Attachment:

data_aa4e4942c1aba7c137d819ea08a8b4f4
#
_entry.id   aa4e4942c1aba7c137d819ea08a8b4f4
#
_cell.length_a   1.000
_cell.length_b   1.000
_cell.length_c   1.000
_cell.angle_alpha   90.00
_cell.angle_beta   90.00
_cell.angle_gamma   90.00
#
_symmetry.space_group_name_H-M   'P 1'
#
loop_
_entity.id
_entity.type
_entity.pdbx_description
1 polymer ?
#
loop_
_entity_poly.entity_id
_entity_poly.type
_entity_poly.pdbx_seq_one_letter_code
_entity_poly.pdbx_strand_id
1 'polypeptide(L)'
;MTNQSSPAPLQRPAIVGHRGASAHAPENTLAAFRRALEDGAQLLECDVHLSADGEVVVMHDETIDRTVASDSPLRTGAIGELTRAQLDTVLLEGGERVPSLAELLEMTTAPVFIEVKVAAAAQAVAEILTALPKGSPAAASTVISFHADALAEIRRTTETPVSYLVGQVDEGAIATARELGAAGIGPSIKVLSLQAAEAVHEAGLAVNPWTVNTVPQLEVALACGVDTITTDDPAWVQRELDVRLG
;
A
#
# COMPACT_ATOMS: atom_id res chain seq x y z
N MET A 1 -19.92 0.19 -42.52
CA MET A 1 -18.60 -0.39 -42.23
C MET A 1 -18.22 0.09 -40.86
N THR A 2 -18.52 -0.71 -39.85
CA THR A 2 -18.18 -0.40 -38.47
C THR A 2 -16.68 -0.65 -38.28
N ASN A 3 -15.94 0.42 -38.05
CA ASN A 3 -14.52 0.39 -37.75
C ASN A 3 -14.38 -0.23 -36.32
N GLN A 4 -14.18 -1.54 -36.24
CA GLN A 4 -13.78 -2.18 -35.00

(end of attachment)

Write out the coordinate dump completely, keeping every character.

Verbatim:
data_aa4e4942c1aba7c137d819ea08a8b4f4
#
_entry.id   aa4e4942c1aba7c137d819ea08a8b4f4
#
_cell.length_a   1.000
_cell.length_b   1.000
_cell.length_c   1.000
_cell.angle_alpha   90.00
_cell.angle_beta   90.00
_cell.angle_gamma   90.00
#
_symmetry.space_group_name_H-M   'P 1'
#
loop_
_entity.id
_entity.type
_entity.pdbx_description
1 polymer ?
#
loop_
_entity_poly.entity_id
_entity_poly.type
_entity_poly.pdbx_seq_one_letter_code
_entity_poly.pdbx_strand_id
1 'polypeptide(L)'
;MTNQSSPAPLQRPAIVGHRGASAHAPENTLAAFRRALEDGAQLLECDVHLSADGEVVVMHDETIDRTVASDSPLRTGAIGELTRAQLDTVLLEGGERVPSLAELLEMTTAPVFIEVKVAAAAQAVAEILTALPKGSPAAASTVISFHADALAEIRRTTETPVSYLVGQVDEGAIATARELGAAGIGPSIKVLSLQAAEAVHEAGLAVNPWTVNTVPQLEVALACGVDTITTDDPAWVQRELDVRLG
;
A
#
# COMPACT_ATOMS: atom_id res chain seq x y z
N MET A 1 -19.92 0.19 -42.52
CA MET A 1 -18.60 -0.39 -42.23
C MET A 1 -18.22 0.09 -40.86
N THR A 2 -18.52 -0.71 -39.85
CA THR A 2 -18.18 -0.40 -38.47
C THR A 2 -16.68 -0.65 -38.28
N ASN A 3 -15.94 0.42 -38.05
CA ASN A 3 -14.52 0.39 -37.75
C ASN A 3 -14.38 -0.23 -36.32
N GLN A 4 -14.18 -1.54 -36.24
CA GLN A 4 -13.78 -2.18 -35.00